An exceptional piece of reporting from USA TODAY's Jayne O'Donnell raises this troubling question.

Did you know that the National Highway Traffic & Safety Administration (NHTSA) sometimes conducts secret investigations into serious injuries and deaths and that the findings of their probes are only available to the media and to you if a Freedom of Information Act request is submitted?

That's not all... sometimes the auto manufacturers can request that the information they submit to NHTSA can be kept confidential too, O'Donnell reports. Does that sound like honest and open disclosure and 'transparency' to you?

O'Donnell points to a 2012 incident that demonstrates the problem. In that year Herman Ray Evans was killed when the tread separated on his 2001 Ford Explorer's tire and the vehicle rolled over into the median and he was ejected. Evans was in just one of 15 fatal tire-related crashes last year in Ford Explorers and Mercury Mountaineers.

From 2002 through 2009 there were 375 similar deaths in mostly older model Explorers and Mountaineers, nearly four times the number that led to the Ford/Firestone mess in 2000. And still, neither NHTSA nor Ford recalled the vehicles.

According to O'Donnell, Ford said it reviewed the issues with NHTSA and found the Explorer had no unique tire issues. And she says informal investigations like this one, which NHTSA conceals from public view, are becoming more common. "That has ramifications for car buyers," O'Donnell wrote, "who may not learn the vehicles they own or are considering buying have quietly raised safety concerns at NHTSA and among automakers."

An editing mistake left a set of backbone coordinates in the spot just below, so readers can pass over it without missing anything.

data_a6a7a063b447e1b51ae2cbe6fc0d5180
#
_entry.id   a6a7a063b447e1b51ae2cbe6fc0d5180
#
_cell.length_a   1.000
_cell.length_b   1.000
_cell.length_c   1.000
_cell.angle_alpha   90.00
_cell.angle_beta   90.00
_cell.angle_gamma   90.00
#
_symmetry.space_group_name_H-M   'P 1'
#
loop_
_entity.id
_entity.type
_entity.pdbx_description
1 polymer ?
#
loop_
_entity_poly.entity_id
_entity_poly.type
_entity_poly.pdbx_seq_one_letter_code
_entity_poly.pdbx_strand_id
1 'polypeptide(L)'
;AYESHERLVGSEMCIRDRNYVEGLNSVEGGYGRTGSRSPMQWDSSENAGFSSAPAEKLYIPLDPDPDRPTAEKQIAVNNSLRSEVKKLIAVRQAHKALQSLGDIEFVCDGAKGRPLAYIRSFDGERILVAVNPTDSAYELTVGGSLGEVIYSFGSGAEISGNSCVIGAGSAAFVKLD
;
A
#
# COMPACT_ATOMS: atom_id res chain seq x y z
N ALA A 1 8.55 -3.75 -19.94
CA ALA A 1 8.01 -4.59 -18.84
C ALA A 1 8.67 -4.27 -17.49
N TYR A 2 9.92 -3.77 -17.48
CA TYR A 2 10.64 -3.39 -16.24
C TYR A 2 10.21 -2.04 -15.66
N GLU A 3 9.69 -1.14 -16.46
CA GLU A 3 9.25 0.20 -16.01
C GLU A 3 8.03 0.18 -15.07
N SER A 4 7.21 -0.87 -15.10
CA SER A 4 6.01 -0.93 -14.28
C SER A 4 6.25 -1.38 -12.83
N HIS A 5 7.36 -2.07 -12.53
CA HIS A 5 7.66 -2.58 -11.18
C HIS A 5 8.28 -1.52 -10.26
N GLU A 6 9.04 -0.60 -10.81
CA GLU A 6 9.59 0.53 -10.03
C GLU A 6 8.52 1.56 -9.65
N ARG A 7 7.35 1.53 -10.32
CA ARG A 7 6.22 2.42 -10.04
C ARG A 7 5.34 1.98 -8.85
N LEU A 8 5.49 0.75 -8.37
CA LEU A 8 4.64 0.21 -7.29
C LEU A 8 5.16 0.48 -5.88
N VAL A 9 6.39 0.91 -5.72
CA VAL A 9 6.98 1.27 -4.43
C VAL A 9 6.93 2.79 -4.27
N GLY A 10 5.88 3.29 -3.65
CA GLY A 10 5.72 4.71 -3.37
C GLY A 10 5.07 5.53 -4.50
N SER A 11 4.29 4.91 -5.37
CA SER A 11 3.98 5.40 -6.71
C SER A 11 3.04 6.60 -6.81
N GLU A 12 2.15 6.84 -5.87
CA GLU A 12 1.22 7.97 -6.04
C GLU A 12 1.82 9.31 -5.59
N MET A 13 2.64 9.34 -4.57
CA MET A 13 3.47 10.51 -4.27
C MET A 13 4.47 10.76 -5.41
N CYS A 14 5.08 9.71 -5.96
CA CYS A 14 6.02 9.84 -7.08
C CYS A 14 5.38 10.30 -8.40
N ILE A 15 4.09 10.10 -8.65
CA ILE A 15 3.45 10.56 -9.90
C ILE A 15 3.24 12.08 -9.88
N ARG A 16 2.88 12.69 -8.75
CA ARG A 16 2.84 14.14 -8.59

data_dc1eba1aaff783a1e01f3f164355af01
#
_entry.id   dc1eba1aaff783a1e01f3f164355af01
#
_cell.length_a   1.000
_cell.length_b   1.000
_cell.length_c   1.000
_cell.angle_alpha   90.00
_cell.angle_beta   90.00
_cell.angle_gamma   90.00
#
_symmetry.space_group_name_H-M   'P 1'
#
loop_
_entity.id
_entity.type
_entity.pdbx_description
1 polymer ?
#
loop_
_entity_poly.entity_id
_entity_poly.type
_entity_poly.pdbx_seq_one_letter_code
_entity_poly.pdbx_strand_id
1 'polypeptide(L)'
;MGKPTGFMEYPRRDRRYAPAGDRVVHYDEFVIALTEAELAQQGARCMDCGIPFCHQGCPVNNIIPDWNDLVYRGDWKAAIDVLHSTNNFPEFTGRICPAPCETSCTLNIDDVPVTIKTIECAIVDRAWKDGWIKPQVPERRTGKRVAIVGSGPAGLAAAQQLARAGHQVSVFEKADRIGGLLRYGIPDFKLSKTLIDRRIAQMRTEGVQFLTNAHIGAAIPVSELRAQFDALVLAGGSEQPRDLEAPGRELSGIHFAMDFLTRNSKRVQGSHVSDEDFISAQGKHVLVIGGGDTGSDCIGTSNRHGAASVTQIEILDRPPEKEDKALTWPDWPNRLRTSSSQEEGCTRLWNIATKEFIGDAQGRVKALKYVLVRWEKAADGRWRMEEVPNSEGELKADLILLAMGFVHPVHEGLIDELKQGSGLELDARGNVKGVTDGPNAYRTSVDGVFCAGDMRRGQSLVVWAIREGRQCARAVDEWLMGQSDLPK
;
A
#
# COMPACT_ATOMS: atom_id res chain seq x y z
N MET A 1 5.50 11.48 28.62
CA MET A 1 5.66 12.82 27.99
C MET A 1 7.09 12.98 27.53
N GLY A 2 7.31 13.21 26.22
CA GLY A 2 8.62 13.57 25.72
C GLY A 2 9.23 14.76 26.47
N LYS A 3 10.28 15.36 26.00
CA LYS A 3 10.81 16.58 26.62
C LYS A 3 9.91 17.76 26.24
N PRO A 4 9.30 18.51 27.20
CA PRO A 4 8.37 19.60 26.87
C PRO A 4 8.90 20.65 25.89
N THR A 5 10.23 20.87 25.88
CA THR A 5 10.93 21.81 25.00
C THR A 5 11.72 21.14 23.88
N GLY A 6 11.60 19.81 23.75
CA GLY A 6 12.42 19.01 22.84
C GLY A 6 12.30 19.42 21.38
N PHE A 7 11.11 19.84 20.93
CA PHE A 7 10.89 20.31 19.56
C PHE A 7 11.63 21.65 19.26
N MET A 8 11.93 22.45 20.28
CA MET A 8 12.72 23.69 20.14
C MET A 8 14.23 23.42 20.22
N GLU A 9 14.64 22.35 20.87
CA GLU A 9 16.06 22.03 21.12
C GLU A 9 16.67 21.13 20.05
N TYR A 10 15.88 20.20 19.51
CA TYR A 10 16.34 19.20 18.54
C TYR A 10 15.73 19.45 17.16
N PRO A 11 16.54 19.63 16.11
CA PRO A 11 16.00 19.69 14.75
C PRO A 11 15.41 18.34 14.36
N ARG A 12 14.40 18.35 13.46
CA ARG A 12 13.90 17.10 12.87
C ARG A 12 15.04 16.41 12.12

NHTSA maintains that it needs to be able to conduct preliminary investigative work away from the glare of public scrutiny to detertmine when an investigation will be opened.

But critics like Sean Kane of Safety Research and Strategies, says: "Where's the methodology? What are the threshholds? No one knows... It's a black art over there."

"If they can hide these kinds of investigations, there's more secrecy and it's less likely they're going to be accountable," Kane said.

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USA TODAY: NHTSA probes raise questions